Girls grew up being told they could be anything. But what they heard is that they had to be everything.
For my generation, the expectations on girls are to be ambitious, smart, pretty, socially active, athletic, kind, and liked by everyone. To succeed in education and career, but also to succeed by female standards of beauty and motherhood. Superhuman.
I want a different world for my daughter.
Yet I know we will never live in a world where society’s only expectation of my daughter is for her to stand in her own power, without taking any thought on what her thighs or lashes look like while doing so.
These societal expectations are so pervasive, they can’t be muted or ignored. But can we teach our daughters to not place any stock in those expectations? Can we show them that they are meaningless?
Can we model for them what it looks like to acknowledge—yet place no value on—societal norms for women?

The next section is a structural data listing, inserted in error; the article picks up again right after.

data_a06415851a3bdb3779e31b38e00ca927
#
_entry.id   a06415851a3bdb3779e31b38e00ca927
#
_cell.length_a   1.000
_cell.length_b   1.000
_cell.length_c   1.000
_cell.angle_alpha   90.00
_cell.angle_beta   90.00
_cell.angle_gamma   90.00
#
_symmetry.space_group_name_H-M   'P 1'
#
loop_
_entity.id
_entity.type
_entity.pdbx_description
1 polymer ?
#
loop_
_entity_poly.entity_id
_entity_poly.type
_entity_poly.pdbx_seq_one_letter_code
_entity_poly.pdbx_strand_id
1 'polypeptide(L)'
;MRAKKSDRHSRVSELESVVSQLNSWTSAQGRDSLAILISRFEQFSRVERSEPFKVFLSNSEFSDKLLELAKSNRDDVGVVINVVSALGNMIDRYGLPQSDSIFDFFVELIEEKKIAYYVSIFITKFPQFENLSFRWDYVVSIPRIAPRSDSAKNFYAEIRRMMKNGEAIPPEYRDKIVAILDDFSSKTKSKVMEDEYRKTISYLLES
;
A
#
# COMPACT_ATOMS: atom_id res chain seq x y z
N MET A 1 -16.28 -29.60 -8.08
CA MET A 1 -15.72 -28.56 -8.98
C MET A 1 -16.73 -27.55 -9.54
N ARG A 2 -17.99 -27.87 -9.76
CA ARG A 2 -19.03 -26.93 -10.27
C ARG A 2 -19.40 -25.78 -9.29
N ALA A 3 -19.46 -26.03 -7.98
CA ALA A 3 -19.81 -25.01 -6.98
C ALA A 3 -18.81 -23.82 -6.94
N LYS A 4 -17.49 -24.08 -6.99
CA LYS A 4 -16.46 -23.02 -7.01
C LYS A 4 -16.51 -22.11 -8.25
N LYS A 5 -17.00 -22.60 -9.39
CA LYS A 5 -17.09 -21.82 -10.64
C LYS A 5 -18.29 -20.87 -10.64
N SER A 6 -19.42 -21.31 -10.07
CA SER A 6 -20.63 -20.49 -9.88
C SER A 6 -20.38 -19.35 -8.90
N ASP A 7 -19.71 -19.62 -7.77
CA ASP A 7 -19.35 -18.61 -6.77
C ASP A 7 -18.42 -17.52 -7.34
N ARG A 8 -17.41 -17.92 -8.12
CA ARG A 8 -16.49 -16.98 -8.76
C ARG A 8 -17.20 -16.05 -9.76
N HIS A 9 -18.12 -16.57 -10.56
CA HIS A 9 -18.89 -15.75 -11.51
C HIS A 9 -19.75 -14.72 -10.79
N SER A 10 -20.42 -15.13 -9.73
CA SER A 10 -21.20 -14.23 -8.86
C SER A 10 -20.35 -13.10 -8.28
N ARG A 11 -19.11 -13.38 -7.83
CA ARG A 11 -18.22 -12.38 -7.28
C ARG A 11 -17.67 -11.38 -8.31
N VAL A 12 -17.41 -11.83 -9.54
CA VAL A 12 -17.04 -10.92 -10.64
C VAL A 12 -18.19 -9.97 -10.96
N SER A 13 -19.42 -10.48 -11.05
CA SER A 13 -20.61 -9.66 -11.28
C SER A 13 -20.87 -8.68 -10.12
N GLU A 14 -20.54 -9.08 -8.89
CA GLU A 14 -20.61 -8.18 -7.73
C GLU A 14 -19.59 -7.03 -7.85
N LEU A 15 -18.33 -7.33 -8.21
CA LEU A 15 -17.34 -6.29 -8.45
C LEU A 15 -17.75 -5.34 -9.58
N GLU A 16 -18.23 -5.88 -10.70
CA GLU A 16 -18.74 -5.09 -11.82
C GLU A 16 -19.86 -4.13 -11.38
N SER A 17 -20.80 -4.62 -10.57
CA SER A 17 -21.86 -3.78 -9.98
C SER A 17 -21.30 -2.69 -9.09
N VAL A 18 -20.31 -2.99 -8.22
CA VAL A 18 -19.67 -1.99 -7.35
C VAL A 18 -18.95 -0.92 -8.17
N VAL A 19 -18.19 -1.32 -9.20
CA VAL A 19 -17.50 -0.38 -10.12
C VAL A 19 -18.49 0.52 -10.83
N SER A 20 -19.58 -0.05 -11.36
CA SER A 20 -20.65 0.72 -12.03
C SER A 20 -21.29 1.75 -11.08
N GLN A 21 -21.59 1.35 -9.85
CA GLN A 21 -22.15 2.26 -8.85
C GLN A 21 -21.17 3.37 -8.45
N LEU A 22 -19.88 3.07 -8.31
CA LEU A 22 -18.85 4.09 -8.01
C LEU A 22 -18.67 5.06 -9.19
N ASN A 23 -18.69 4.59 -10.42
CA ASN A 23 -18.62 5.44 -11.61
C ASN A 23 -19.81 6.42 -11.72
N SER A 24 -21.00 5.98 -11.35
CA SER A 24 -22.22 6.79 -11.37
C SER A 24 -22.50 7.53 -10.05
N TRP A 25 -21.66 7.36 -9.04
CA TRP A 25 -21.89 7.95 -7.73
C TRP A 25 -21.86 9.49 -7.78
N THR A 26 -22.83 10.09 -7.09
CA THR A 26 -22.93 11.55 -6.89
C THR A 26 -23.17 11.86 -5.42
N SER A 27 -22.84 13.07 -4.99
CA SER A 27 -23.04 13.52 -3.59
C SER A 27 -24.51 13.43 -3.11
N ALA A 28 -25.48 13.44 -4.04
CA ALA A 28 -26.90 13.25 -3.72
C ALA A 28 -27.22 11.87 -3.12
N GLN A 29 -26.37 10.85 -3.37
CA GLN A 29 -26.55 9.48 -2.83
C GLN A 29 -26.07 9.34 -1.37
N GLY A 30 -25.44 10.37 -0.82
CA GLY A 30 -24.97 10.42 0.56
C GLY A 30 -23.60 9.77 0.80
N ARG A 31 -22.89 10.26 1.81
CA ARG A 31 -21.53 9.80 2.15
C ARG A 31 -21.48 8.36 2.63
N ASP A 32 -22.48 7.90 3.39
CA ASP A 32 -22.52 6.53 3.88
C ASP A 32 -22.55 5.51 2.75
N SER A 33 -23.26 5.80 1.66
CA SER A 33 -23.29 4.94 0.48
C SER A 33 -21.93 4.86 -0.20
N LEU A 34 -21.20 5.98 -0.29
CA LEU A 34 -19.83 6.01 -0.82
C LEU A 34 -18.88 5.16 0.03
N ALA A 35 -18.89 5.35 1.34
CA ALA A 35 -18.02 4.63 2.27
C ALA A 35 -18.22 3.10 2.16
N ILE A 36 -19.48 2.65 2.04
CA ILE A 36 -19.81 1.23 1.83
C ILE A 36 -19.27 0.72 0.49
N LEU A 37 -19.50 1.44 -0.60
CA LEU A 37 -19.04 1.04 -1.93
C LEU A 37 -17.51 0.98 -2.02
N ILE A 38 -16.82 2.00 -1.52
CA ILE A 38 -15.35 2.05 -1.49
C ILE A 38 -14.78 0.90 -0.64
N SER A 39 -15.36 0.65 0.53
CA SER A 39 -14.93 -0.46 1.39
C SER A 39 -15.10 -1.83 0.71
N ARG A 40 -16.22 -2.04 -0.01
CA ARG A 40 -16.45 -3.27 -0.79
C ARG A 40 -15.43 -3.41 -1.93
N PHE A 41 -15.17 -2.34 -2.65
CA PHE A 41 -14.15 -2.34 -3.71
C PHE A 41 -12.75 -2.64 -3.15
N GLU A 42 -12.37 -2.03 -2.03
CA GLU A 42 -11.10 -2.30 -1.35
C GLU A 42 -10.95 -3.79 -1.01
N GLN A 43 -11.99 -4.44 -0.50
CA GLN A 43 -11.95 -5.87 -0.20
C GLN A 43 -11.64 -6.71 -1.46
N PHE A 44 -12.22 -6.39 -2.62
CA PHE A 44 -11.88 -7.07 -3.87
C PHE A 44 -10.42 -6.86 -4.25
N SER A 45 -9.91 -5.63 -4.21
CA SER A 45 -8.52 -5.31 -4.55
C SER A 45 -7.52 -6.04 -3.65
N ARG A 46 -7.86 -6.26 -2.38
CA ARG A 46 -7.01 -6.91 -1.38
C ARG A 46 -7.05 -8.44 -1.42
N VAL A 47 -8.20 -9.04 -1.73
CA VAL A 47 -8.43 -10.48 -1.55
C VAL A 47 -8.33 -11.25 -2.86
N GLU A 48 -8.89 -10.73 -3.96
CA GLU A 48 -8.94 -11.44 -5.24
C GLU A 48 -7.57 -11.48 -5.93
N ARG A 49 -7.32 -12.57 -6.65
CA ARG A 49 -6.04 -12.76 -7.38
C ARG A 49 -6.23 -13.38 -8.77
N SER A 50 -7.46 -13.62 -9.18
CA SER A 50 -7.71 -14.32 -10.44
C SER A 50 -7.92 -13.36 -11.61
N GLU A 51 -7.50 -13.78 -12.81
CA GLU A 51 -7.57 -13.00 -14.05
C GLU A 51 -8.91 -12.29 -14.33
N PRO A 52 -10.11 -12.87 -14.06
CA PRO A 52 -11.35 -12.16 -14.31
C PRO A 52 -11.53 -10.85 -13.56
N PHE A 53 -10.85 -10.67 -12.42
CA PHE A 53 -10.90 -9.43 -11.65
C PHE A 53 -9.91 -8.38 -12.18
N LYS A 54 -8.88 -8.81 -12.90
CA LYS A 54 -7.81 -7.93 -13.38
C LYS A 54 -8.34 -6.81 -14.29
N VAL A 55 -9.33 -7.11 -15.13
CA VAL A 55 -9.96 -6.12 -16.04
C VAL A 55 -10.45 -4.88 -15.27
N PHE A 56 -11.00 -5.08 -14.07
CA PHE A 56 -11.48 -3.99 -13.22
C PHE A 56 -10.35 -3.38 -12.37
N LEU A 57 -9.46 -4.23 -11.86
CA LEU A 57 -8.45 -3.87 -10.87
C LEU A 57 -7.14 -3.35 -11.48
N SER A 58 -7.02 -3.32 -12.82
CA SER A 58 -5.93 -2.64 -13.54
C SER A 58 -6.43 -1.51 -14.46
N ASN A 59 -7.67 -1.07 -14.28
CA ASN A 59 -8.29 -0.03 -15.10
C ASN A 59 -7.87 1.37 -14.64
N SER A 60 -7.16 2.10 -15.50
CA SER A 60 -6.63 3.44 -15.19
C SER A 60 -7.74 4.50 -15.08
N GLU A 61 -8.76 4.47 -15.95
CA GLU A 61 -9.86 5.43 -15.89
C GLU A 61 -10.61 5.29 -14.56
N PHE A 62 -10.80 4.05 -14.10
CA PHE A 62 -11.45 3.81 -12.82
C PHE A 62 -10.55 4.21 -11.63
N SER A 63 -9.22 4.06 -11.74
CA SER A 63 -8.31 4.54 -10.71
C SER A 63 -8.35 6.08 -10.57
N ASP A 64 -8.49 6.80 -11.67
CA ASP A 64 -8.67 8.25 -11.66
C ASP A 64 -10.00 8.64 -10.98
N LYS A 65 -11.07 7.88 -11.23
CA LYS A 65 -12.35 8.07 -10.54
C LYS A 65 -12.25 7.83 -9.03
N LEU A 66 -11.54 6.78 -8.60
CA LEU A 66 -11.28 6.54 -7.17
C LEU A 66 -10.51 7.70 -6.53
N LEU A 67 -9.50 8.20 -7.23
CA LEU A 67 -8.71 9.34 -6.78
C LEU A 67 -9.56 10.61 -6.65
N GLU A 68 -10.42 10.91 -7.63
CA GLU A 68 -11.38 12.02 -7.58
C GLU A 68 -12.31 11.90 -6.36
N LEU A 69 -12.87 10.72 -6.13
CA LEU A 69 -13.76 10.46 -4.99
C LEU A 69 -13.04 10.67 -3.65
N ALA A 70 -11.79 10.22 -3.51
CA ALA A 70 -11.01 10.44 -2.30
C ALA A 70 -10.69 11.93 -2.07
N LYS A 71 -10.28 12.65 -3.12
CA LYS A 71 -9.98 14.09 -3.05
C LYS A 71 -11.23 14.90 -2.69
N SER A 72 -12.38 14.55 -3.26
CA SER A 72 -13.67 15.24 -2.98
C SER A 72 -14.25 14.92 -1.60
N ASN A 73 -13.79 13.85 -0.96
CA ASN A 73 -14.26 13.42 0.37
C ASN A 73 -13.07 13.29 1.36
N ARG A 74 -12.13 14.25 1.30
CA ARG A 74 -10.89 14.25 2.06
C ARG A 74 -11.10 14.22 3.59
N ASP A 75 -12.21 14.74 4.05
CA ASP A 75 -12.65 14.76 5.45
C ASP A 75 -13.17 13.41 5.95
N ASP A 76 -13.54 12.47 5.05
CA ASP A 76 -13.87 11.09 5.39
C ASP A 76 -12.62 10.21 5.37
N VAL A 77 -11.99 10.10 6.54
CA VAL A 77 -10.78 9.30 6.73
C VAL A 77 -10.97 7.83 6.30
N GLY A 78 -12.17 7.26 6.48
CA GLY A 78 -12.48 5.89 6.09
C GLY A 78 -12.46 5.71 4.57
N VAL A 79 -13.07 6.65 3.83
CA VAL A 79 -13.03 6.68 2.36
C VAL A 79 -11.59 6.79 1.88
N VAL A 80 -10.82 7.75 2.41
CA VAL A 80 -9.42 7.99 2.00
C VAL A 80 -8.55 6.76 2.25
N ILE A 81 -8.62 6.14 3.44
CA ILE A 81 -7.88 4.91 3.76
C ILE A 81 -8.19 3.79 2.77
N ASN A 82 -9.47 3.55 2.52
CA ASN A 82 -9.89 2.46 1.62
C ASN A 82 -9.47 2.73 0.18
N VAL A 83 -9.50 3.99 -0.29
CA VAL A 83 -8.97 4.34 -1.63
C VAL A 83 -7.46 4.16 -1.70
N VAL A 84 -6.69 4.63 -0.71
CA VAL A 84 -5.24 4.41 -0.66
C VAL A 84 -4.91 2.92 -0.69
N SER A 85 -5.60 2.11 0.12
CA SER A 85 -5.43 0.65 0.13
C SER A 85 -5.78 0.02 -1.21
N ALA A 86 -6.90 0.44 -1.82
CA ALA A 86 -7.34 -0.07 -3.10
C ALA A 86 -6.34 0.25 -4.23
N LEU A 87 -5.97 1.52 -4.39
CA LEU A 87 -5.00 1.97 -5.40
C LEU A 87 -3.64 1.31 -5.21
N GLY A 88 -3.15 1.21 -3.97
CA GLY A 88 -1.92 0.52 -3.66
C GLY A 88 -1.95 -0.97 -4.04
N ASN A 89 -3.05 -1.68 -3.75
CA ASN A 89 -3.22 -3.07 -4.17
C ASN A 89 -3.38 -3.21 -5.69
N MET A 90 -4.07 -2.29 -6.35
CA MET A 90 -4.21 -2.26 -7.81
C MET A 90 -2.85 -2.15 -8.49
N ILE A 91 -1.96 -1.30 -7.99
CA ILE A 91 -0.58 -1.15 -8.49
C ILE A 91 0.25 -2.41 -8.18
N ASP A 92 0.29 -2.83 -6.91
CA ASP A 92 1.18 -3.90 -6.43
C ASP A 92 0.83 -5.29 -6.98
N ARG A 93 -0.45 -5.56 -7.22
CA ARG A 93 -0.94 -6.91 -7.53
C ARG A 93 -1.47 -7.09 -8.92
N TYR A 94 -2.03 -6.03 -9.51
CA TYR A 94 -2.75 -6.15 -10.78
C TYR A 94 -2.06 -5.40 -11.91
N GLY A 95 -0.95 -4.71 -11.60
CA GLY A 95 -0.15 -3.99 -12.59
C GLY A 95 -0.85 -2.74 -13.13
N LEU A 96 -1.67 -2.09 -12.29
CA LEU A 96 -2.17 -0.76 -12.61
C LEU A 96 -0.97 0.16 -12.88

Can we consistently and confidently choose Option B instead of status-quo Option A, and trust that we, through God, know our own correct paths?
Can we wear makeup when we want, but really feel just as beautiful without?
Can we dance—full out—and not even take thought what all our curves look like to others dancing with us?
Can we show through our own deeds that setting healthy boundaries is actually the kinder, more loving and authentic (not “nicer”) thing to do?
Can we be deeply happy for another’s success, without jealousy, but with pure love and support?
Can we shelter our daughters from feeling they “have to be everything” by showing them how much the world’s expectations mean nothing to us? And not only that they mean nothing, but that we can still be happy and at peace while ignoring them?
And most importantly, can we model all of the above if we are still healing ourselves?
One of the extraordinary things my generation will do is to show our daughters how to break free from the world’s expectations so that they can do even more extraordinary things in their generation.